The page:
Racial Injustice & Segregation in the US Education Sector
Written By: Yeskendir Zhrimbet
Edited By: Peter Chu
Photo Credit: Everett Collection Inc
Racial tension has fueled some of the most important legal cases in American history. One of the more significant cases dealing with segregation in the United States was Brown v. Board of Education.
Brown v. Board of Education is a popular and famous case that took place on May 17th, 1954, in Topeka Kansas. Brown v. Board of Education case was about whether racial segregation would be removed from public schools or not. The outcome of this well-known case will astonish you. As it was the cornerstone of civil rights movements and helped bring about the quote “separate-but-equal”.
The equal protection clause of the Fourteenth Amendment written in the constitution states that “No State shall . . . deny to any person within its jurisdiction the equal protection of the laws”. However, in 1896, the supreme court denied equal justice in the case Plessy v. Ferguson. The supreme court gave official government approval to segregation. This is because the court used the idea “Separate but equal” which approved that race-related separation in public facilities was legal, as long as the facilities for black and white people were equal.
In the early 1950s, the NAACP otherwise known as the National Association for the Advancement of Colored People were working on confronting segregation laws in public schools. Thurgood Marshall, a member of the NAACP, argued that segregation of schools violated the 14th Amendment, which led to similar segregation questions from different places over the country. All leading up to one case. The case which would become most well known, Linda Brown an African American student was denied acceptance to Topeka Kansas all-white elementary school forcing Linda to attend a school far away causing many problems, for example physically and mentally tiring the student, as a result, it's harder for her to focus on studying. Thurgood Marshall argued for African American families that white schools facilities were of much higher quality than the separate schools for blacks, this leading to a valid claim for racial segregation violating the 14th Amendment; This raises the question, can schools be equal if students are separated by the color of their skin? In 1953 the supreme court heard the arguments and decided to put the case on hold to allow for new arguments and briefs. During that time Fred Benson, the Chief of Justice died and was replaced by Governor Earl Warren. For further context, Earl Warren believed that segregation was unconstitutional meaning that it was not in line with the laws of the state.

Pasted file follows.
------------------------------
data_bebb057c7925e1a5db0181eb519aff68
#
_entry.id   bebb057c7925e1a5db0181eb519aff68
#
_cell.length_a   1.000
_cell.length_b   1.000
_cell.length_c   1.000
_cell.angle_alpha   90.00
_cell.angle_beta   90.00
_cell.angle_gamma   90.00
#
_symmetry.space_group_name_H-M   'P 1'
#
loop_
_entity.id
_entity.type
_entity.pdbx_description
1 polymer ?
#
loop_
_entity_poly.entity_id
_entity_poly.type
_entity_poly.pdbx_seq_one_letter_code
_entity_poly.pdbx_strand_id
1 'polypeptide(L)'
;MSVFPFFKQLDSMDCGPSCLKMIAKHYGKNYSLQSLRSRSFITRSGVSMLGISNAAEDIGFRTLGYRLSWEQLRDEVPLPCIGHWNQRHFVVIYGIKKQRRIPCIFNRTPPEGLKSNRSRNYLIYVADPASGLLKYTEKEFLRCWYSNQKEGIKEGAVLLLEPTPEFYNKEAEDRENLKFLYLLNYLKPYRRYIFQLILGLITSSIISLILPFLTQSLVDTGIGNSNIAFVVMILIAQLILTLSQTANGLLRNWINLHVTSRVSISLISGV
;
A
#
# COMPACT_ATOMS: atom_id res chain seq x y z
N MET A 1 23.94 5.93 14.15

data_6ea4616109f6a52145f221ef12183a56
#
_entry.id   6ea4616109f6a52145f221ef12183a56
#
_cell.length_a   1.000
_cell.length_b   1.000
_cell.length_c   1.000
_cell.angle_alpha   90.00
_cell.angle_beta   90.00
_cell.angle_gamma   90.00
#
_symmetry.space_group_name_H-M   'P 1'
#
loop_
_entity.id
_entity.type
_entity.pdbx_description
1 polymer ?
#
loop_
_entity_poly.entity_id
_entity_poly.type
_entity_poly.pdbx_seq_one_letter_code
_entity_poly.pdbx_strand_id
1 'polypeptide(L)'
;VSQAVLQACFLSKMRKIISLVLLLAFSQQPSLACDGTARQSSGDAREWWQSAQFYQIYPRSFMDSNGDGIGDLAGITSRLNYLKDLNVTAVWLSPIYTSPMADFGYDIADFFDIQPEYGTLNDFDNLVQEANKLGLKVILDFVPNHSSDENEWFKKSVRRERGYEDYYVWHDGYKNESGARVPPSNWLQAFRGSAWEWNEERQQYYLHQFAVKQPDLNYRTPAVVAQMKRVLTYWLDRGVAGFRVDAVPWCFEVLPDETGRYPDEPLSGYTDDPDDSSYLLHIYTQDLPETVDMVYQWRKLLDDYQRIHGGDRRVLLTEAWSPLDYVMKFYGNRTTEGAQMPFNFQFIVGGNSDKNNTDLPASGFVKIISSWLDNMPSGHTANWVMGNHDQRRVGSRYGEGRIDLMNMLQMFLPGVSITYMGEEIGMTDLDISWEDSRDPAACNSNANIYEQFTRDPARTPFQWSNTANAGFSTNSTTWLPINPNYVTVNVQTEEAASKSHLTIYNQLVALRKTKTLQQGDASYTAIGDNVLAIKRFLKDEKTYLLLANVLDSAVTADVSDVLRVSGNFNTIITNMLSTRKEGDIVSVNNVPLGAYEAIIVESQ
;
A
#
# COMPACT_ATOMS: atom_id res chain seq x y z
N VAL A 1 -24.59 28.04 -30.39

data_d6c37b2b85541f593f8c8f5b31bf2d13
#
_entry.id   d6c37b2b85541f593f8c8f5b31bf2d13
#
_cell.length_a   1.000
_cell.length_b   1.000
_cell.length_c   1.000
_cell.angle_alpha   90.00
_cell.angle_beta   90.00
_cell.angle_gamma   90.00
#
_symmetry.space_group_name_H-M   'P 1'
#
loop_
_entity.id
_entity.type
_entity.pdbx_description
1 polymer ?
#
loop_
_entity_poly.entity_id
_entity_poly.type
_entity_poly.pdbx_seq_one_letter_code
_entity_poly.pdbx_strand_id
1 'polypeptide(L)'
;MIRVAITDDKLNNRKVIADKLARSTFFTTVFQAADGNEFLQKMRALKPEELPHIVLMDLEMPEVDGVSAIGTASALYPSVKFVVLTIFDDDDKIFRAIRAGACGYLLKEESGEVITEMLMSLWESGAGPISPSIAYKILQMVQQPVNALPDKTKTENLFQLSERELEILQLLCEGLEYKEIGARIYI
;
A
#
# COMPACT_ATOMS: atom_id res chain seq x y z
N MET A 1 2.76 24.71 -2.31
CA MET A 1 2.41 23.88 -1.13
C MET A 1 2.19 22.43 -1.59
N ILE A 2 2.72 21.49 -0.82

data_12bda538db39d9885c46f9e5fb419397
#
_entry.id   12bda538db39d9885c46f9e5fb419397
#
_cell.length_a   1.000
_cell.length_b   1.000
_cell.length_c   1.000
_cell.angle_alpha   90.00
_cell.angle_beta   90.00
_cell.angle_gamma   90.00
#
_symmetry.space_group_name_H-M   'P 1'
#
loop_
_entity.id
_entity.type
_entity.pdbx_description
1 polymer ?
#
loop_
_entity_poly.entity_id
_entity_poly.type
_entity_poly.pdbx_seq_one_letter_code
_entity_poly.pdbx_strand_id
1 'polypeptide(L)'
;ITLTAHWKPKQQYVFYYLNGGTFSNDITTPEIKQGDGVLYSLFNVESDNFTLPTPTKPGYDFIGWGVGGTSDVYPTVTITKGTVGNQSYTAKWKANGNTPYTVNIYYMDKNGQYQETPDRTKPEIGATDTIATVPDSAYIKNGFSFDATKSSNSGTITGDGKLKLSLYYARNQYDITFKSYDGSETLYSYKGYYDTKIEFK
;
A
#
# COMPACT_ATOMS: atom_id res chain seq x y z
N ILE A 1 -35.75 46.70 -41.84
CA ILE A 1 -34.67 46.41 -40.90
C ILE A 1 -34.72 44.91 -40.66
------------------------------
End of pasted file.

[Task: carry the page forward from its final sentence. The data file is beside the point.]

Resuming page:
When the case was resumed in 1954 the court was still divided; most justices believed that segregation was going against the 14th amendment, while others believed that there was a federation issue and the problem of segregation should be left to the states. However, the question remained, can schools really be equal if students are segregated purely based on the color of their skin? The scenario is truly unimaginable in today’s world.
In conclusion, the Brown v. Board of education case was an impactful case that aided in reversing segregation in schools. Although the situation was not entirely settled, it surely did affect schools within modern times. The more severe consequence was that it served as the catalyst for expanding the civil rights movement.